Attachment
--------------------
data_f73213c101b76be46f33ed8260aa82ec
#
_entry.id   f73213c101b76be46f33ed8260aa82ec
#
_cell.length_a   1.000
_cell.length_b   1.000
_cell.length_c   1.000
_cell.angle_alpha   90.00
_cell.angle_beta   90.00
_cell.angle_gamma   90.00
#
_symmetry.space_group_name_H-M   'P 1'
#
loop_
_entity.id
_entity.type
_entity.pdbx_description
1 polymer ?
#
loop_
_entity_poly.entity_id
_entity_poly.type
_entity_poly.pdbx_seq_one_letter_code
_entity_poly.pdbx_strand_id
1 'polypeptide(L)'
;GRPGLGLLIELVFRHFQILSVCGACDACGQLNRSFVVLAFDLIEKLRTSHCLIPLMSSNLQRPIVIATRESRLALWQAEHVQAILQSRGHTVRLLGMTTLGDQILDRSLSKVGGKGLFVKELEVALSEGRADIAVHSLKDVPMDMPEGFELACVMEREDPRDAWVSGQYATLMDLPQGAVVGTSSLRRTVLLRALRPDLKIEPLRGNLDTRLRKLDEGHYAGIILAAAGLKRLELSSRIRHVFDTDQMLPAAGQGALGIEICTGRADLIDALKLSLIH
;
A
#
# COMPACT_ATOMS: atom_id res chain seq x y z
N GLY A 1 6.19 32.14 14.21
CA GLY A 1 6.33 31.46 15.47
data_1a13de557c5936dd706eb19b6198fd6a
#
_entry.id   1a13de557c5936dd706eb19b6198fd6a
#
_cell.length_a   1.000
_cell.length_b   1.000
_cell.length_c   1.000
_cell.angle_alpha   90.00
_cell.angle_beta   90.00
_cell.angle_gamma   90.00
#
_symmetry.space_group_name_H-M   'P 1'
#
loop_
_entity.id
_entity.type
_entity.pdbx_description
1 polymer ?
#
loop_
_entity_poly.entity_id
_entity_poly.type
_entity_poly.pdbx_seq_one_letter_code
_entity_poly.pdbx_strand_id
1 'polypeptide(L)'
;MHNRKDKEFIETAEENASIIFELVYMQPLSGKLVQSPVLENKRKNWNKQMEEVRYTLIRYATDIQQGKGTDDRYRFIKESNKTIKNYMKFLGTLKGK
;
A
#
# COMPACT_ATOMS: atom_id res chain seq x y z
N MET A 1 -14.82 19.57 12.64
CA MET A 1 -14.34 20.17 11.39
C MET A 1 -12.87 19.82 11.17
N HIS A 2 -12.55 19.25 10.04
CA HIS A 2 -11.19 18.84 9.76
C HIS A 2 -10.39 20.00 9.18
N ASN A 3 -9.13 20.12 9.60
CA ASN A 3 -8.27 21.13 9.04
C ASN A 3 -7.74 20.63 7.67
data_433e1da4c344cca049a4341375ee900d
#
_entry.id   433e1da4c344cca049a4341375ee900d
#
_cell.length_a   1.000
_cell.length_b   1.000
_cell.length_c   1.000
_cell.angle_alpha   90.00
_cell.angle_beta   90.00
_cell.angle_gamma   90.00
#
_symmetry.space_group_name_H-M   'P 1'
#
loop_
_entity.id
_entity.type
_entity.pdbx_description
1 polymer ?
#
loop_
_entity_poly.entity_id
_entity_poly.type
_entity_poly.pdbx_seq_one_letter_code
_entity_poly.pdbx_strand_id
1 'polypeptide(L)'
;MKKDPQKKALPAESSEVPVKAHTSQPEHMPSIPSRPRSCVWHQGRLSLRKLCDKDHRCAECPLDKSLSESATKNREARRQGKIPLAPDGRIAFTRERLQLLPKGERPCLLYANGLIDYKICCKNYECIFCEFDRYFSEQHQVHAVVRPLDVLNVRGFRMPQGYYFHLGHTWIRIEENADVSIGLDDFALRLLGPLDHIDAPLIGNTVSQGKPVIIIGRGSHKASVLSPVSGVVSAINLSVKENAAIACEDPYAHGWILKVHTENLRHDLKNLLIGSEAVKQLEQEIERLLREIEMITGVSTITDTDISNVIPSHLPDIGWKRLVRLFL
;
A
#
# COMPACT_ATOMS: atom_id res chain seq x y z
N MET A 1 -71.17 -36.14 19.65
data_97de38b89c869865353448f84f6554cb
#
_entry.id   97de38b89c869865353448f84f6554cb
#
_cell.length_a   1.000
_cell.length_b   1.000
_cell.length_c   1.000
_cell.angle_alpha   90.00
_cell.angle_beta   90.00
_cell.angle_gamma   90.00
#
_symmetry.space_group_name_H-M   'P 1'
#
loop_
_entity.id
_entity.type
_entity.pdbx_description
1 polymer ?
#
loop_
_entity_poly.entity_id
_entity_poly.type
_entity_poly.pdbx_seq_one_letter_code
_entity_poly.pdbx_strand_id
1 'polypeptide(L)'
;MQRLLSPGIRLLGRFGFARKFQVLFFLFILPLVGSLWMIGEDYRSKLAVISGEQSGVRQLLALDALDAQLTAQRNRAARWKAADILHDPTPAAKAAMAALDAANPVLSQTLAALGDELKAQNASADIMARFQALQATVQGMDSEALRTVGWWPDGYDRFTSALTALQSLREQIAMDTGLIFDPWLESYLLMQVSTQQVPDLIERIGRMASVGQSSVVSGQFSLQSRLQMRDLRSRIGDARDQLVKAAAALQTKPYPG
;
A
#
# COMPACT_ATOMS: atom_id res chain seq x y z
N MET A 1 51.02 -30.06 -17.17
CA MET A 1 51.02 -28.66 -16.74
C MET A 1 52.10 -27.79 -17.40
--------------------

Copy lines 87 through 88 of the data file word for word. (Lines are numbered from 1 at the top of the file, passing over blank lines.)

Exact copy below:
_entity.type
_entity.pdbx_description